SOTU: Bottoms Up!!
San Francisco-based comedian Will Durst has a most humorous column about President Obama’s upcoming State of the Union Address. He sees it las less a speech and more a drinking game — as such, a sad commentary not on the state of the union, but the state of political stagecraft.
“Whenever the president defends Obamacare, everybody drinks 2 shots of beer. If he mentions Congress voting to repeal it, drink a whole beer and throws hot dogs at the television. The first person to hit Nancy Pelosi in the head is exempt from having to drink 2 shots of bourbon.
If the president relates a touching heartfelt story of a supporter who was denied a decent education, Rags gets to kick everybody else once. Twice, if the subject of the anecdote is in the audience. 3 times, if he/she is sitting next to a two-star general.”
So who’s to blame for this serious moment in democracy to be taken all the less seriously?
You can pin some of it on Woodrow Wilson, who made it a practice, starting back in 1913, to venture up to Capitol Hill and deliver the message in person. Before that, most presidents literally mailed it in to Congress — all the president’s legally required to do is inform Congress “from time to time”. He can deliver his speech, post a letter, send an email, or spray-paint his thoughts on the side of the U.S. Capitol. It’s the president’s call.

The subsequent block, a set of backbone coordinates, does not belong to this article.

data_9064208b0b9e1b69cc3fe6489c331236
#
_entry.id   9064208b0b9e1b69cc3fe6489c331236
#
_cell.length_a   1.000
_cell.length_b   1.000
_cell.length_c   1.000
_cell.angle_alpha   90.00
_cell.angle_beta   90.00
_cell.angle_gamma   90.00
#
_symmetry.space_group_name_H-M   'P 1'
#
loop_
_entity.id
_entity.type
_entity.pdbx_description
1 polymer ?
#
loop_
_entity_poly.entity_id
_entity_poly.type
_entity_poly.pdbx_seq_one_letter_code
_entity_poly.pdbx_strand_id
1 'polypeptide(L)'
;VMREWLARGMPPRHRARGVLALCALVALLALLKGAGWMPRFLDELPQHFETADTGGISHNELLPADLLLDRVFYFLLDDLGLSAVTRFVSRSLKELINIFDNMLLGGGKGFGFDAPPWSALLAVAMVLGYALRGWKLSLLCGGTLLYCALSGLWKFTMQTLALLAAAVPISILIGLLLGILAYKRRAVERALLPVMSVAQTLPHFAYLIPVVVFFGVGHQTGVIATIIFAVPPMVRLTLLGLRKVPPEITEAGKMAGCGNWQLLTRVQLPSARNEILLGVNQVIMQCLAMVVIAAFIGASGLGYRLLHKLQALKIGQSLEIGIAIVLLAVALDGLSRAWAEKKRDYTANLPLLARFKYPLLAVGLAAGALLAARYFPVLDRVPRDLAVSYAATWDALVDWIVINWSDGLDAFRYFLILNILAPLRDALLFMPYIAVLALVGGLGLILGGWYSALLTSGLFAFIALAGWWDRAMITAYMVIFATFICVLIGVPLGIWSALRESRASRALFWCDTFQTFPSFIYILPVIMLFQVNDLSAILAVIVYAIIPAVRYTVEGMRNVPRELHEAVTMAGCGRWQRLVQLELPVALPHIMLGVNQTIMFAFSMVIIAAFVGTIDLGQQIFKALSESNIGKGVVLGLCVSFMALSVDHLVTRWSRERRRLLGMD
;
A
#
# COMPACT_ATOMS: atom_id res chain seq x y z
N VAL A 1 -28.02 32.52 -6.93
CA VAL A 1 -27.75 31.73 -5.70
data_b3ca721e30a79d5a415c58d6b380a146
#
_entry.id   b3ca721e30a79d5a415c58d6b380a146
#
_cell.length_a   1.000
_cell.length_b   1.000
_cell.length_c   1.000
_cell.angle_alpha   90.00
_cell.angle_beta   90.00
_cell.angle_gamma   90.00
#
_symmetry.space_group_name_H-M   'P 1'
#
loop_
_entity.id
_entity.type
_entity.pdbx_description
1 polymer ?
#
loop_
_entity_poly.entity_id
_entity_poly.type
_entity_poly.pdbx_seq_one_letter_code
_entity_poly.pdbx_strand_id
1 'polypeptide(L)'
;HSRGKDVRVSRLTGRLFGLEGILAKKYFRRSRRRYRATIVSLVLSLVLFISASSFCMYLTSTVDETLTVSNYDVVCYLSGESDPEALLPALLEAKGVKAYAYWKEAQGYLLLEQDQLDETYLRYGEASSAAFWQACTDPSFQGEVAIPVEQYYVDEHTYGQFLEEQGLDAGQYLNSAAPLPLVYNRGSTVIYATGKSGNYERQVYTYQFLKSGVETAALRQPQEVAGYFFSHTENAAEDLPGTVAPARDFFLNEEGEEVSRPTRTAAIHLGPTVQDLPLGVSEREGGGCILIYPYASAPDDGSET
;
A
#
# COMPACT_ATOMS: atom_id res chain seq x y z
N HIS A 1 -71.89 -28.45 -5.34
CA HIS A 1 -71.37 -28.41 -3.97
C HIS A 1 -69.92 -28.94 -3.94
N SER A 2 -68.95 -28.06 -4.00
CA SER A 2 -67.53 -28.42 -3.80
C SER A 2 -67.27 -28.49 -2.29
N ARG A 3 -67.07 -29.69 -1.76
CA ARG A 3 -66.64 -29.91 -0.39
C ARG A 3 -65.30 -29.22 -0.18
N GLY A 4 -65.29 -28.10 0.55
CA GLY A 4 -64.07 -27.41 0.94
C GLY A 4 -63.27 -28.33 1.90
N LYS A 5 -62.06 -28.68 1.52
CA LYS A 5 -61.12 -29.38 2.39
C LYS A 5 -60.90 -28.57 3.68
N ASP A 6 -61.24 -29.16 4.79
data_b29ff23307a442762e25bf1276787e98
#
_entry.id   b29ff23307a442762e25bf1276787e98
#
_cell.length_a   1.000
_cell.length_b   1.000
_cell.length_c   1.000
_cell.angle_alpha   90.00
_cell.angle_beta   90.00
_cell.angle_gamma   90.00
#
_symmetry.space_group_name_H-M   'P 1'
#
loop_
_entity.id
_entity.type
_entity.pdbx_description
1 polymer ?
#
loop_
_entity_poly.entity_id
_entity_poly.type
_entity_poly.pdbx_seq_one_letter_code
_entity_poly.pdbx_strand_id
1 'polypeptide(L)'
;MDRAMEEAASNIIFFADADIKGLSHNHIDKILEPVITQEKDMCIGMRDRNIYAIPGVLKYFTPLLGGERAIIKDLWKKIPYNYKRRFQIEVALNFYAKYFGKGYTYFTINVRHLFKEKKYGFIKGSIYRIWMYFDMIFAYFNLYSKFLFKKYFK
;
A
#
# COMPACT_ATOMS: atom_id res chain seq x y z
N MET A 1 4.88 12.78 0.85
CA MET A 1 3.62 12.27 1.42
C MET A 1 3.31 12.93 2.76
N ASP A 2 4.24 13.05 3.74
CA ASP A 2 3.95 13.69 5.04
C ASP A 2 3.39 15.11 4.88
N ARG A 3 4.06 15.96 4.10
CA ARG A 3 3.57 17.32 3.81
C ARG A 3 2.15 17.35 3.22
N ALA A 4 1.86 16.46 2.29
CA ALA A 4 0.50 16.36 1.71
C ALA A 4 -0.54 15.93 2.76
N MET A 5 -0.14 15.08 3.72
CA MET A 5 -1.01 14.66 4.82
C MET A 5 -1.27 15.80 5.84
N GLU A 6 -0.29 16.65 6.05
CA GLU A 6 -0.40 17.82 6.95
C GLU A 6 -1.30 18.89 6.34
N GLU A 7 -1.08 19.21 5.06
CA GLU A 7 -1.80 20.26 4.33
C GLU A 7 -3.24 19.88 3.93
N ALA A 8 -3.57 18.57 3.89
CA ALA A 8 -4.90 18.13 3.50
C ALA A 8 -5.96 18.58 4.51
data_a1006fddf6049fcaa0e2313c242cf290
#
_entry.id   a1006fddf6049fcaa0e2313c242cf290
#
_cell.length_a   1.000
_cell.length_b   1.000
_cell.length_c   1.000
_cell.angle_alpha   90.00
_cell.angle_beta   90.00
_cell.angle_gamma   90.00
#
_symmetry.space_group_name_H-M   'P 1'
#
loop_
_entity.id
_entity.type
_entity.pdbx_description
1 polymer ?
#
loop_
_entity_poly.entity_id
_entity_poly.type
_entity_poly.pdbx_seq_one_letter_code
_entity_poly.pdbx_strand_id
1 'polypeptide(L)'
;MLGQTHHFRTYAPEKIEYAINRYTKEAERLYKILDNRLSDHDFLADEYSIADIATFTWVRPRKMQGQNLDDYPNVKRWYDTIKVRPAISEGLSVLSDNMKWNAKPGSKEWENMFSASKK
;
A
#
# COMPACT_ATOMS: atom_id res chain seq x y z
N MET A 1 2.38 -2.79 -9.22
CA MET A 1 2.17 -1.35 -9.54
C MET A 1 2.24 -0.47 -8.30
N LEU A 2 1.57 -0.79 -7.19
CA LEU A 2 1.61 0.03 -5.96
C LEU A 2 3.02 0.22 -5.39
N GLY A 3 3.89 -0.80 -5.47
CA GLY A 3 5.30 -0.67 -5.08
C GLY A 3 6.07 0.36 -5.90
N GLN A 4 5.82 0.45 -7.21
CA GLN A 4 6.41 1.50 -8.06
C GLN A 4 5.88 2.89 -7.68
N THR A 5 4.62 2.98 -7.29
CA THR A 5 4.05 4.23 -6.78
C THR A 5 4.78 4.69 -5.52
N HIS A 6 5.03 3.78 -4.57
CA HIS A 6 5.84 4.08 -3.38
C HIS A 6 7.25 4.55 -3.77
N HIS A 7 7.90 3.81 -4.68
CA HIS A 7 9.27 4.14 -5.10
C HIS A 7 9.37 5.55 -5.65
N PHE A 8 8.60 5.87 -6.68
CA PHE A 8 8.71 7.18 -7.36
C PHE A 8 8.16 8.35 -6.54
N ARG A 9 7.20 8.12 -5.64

Or you can blame FDR, who coined the phrase “State of the Union” back in 1934. Before that, the big speech was “The President’s Annual Message to Congress”. Try bracketing and overselling that to the White House press corps.
Harry Truman was the first president to take the SOTU to television. Let’s toss him under the bus — along with LBJ, who was the first president to deliver the address in prime time.
Even Ronald Reagan is partly to blame, for theatrics.
His 1982 address featured high praise for Lenny Skutnik, one of the heroes of the Air Florida crash and rescue operation in the Potomac River. Since then, the “hero” has become a familiar (and, imo, a far-too-predictable) prop in the speech. Tonight’s no different, as Daniel Hernandez, the lifesaving intern to Rep. Gabrielle Giffords, will be seated next to the First Lady.
So here’s what you’re probably getting tonight: (1) The lessons of Tucson tell us that we must be more civil in our discourse, beginning here in Washington (2) the people have spoken, they want responsible choices and fiscal discipline; (3) the economy is starting to grow, therefore we must invest in ways that further our global competitiveness; (4) none of us came to Washington to engage in trench warfare.
And what if a curmudgeon like me were in charge of this process?
That’s easy. I’ll boil down this bad boy to under a minute.
“This speech is about jobs: not yours, mine. A big shout-out to my peeps in Ohio and Florida.”
“I get it. You want to me to cool it with all the spending.”
“That doesn’t mean I’m going to quit spending — my new chief of staff assures me you have to spend money to make money.”
“I’m willing to work with the other party. But I’m not gonna be pushed around.”
“We’re going to get some things done this year. And we’re going to have our differences. That’s democracy.”
“But on one thing we can all agree: the Bears will never get to the Super Bowl with Jay Cutler at quarterback.”